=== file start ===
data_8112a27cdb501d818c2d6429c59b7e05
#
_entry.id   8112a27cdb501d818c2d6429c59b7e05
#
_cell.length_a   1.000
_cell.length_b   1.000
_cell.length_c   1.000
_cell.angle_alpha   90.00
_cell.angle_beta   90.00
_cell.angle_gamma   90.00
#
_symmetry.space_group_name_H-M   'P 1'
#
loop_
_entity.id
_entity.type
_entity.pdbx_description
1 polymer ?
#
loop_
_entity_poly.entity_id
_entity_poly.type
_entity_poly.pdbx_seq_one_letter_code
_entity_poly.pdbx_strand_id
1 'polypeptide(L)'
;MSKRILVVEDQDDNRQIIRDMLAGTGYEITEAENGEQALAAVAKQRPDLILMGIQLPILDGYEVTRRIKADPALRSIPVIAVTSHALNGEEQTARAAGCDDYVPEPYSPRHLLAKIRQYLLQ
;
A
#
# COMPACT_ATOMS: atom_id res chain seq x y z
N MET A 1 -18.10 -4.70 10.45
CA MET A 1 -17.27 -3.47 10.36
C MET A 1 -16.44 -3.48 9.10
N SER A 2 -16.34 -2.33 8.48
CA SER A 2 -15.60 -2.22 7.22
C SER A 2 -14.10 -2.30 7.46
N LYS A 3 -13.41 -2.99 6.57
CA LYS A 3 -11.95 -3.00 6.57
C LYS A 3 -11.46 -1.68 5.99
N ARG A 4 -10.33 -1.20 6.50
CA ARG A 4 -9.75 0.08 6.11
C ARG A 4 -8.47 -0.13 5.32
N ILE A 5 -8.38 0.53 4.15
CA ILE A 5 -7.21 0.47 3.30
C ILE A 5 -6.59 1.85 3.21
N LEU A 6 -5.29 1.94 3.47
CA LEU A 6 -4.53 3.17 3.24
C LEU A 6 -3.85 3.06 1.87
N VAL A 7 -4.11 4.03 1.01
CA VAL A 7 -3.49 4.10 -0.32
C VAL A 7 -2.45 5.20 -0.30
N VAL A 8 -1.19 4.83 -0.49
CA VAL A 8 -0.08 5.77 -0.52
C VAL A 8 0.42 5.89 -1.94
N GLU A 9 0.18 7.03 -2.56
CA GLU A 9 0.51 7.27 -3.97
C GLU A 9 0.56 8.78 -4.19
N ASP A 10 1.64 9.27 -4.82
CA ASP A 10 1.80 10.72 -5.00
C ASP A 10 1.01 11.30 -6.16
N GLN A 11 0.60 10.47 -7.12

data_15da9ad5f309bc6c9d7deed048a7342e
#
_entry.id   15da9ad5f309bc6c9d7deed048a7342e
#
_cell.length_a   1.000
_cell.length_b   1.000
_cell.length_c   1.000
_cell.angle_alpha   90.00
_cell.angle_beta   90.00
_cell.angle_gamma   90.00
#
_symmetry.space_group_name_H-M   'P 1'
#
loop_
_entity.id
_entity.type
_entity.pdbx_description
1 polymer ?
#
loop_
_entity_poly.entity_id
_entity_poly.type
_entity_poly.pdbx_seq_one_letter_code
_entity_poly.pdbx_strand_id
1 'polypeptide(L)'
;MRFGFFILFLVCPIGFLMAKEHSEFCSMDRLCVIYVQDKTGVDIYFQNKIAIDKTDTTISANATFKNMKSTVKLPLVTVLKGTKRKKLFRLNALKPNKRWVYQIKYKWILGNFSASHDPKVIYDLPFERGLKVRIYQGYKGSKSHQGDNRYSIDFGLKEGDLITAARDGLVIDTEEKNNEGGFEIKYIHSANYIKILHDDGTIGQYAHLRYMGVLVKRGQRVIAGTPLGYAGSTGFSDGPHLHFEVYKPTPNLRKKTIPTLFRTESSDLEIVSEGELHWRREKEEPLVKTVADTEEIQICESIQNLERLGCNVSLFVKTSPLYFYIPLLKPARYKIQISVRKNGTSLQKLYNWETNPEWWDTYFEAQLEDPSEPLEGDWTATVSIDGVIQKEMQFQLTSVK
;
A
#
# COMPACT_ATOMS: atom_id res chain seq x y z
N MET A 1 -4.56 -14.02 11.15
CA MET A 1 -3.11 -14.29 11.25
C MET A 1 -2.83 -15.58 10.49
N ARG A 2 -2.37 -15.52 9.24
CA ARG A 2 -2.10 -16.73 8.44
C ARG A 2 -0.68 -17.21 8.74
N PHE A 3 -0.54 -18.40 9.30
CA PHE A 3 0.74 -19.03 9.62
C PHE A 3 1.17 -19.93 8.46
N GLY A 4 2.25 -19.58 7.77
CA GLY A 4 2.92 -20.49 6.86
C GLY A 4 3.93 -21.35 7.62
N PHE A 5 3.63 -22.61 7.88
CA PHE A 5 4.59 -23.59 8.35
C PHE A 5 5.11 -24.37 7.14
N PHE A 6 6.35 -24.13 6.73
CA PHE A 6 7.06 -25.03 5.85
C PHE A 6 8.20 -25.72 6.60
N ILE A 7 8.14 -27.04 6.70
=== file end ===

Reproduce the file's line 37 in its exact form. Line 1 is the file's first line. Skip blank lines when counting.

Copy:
N LYS A 3 -13.41 -2.99 6.57